Robert Pease (host):  

But what makes Alaska so intriguing this year is that non-partisanship is on the ballot. Alaska’s Ballot Measure 2 is one of the nation’s most ambitious attempts at electoral reform in decades. It calls for the opening up of party primaries, ranked choice voting, and campaign finance transparency in a single ballot initiative.10

Emily Crocetti (reporter):  

In an earlier episode, Charles Wheelan, founder of Unite America, which supports the initiative, describes the polarization that Ballot Measure 2 aims to reverse.

[Previously recorded audio, Charles Wheelan]:

Yeah, I think that one of the scary things going on here is that you’ve got a lot of different forces at work. Anyone who’s been watching TV for more than 15 years knows that’s new, the rise of television news, where you pick your ideology; the rise of social media, where not only are you hearing the echo chamber… but think about something like gerrymandering. Now, big data allows us to gerrymander better than we used to, which means more safe seats, which means the primaries matter more. They’re more expensive races. Who do you get the money from? The people who are the most extreme. Every single force is pushing us apart. 

Emily Crocetti (reporter): 

But this initiative is not without opposition. This comes largely from the Republican side, which currently holds the Governor’s office and the majority in the state Senate.11

Robert Pease (host):   

And some of their most creative ads have addressed the complexity of ranked choice voting, where voters rank their top four candidates, and the ultimate winner must receive more than 50% of votes.12

Emily Crocetti (reporter):  

And remember, there’s a lot of fishing in Alaska.

[Archival audio, campaign ad]

Robert Pease (host):   

Or maybe it takes guts to push through this kind of electoral reform. We spoke to campaign manager Shea Siegert several times over the past few months about the ballot measure and its prospects.  

Emily Crocetti (reporter): 

Beginning with a conversation last summer, while birds were still around, and Shea was traveling to campaign events before COVID hit in full force.

Shea Siegert: 

I guess the best place to start would be in 2019 when the initiative started up. I was pretty skeptical of the ballot initiative at that point. But like I said, I was at Thanksgiving, and anytime you leave my family Thanksgiving for a phone call, you best be ready to explain what that phone call was about. And so I came back in and had to explain this thing, and actually found out that my dad was a huge supporter of policies like this. I grew up in a pretty big Catholic family, but politically very, very moderate, and always gave the two sides to the issue for education’s sake. So I explained it to him and he started actually selling me on the ballot initiative and saying, “this is a great thing. I don’t know much about it, but this sounds great.”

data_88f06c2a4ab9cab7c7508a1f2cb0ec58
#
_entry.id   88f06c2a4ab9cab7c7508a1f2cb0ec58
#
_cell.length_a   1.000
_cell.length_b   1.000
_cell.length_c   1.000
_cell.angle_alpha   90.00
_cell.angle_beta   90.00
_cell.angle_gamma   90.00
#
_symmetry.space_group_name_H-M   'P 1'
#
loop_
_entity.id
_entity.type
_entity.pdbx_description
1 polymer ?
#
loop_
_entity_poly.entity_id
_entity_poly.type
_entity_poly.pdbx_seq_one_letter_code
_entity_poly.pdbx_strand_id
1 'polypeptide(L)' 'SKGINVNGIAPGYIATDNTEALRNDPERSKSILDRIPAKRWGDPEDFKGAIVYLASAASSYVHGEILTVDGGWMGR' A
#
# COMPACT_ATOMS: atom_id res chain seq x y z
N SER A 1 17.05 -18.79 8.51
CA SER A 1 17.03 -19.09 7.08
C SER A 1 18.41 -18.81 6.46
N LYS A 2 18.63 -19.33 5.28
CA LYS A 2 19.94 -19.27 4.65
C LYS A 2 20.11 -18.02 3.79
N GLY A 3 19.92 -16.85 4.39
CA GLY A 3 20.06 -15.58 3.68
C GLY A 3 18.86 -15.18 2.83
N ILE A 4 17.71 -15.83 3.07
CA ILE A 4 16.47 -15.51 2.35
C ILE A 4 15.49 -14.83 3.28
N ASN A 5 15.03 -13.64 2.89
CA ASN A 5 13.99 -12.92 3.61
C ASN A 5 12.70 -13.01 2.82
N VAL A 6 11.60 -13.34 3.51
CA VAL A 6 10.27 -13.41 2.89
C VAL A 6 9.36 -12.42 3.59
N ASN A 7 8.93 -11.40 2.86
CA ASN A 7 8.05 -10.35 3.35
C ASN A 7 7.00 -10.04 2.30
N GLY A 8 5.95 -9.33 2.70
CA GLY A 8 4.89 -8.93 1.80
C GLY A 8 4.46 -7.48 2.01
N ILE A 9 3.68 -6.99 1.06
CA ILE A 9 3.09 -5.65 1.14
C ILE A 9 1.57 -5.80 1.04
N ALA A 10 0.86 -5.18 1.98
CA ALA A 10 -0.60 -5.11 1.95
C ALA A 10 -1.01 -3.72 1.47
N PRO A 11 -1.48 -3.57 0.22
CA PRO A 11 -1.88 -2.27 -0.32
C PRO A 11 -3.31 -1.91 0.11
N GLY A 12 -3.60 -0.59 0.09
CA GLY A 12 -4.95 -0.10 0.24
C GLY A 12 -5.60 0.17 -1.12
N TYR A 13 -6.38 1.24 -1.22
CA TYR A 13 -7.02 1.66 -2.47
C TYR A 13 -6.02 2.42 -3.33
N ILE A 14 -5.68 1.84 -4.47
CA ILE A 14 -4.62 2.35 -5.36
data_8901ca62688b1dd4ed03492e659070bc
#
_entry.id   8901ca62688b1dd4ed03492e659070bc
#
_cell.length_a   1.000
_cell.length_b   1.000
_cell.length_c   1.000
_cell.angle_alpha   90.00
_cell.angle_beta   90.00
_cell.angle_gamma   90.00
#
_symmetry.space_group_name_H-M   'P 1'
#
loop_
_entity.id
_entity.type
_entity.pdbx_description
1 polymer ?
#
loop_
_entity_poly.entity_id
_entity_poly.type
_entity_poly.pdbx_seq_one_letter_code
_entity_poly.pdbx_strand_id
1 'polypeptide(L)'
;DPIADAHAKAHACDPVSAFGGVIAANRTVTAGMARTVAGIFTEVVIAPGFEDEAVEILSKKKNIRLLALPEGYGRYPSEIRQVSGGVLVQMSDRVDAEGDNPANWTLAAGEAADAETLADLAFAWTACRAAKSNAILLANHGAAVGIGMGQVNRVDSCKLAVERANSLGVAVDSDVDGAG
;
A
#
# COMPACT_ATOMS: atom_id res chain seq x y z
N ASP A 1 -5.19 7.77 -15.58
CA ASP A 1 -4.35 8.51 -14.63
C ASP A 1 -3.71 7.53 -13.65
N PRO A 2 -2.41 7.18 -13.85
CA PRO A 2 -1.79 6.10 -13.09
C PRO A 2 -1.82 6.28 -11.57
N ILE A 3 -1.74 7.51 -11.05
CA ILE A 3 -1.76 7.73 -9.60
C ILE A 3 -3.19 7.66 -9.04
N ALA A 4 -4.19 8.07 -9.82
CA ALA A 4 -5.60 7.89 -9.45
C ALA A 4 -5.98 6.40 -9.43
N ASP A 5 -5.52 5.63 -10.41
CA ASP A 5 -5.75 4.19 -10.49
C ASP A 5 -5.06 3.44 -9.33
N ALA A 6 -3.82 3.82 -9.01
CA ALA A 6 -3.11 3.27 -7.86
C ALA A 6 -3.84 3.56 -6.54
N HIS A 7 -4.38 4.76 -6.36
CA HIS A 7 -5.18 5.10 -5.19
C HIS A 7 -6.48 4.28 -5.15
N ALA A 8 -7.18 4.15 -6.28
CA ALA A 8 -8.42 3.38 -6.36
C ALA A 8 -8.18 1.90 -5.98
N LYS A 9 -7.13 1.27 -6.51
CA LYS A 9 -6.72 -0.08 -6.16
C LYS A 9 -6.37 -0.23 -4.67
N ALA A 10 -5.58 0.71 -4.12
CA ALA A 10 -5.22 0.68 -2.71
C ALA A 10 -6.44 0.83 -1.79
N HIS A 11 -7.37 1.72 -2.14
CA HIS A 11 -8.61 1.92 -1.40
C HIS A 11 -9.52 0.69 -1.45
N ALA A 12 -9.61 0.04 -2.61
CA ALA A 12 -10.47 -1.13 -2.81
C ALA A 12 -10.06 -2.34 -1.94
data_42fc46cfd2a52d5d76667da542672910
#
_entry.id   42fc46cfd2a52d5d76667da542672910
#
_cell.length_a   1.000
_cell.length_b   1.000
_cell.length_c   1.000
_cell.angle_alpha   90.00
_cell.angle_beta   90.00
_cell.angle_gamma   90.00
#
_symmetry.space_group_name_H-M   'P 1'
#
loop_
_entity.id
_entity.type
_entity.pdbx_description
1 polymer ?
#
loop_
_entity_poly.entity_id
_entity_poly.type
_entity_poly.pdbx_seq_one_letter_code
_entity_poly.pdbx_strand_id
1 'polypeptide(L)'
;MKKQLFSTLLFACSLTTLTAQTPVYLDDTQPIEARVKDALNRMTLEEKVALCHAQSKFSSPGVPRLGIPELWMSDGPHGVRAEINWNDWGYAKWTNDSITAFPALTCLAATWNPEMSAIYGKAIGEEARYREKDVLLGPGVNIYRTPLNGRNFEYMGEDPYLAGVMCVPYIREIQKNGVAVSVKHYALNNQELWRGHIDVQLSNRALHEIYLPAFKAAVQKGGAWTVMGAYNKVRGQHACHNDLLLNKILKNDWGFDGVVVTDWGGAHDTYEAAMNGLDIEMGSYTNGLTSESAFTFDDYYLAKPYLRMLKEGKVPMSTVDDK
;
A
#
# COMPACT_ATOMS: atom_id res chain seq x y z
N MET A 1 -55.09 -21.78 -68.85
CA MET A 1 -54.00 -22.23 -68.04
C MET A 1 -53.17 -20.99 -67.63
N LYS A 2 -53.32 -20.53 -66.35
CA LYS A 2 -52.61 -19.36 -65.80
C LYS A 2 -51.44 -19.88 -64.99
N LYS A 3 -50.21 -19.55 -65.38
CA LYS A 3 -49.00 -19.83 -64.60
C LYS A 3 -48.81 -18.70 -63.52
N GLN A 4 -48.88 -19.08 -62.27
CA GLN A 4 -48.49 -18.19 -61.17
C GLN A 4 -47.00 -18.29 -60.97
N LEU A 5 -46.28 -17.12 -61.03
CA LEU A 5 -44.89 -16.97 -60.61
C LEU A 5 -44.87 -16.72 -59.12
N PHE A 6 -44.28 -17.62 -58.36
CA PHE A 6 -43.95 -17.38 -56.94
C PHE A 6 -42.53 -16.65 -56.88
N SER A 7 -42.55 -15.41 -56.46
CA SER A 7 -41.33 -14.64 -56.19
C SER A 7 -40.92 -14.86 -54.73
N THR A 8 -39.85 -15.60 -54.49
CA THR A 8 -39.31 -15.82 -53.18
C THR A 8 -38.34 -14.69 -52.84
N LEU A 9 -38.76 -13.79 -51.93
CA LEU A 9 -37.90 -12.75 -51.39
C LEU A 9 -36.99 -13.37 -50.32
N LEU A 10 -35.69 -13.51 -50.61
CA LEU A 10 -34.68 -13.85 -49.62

And so I came around on it. And ever since then, it’s been just a growing experience.  We have a policy in front of us that is a first in the country, revolutionizing the way people feel about their votes and the power they hold with their votes. And it’s really been pretty amazing to see, to have all of these premonitions about whether or not this can pass and then realize, Oh, wow, these things really, really resonate with quite a few people.

Emily Crocetti (reporter): 

I was wondering if you could just talk a little bit about, you know,  Alaska has this rich history of being politically independent, but what does that mean in terms of this ballot measure?

Shea Siegert: 

Yeah, so the late Senator Stevens has this amazing, amazing quote that says “to hell with politics.” And you hear that a lot. You saw Governor Walker in 2014 run on “Alaska first.” When you’re the head of a construction crew, you’re not going to ask your best worker what party they are before you put them to work. When you are out in the wilderness and you are running into trouble and need to call in a helicopter to come get you out of there, you’re not going to ask the pilot what party he is. And so that rings true in our politics. 

Emily Crocetti (reporter):

No, that’s something we talk about a lot on this podcast, trying to get away from that two-party spiral. 

Shea Siegert: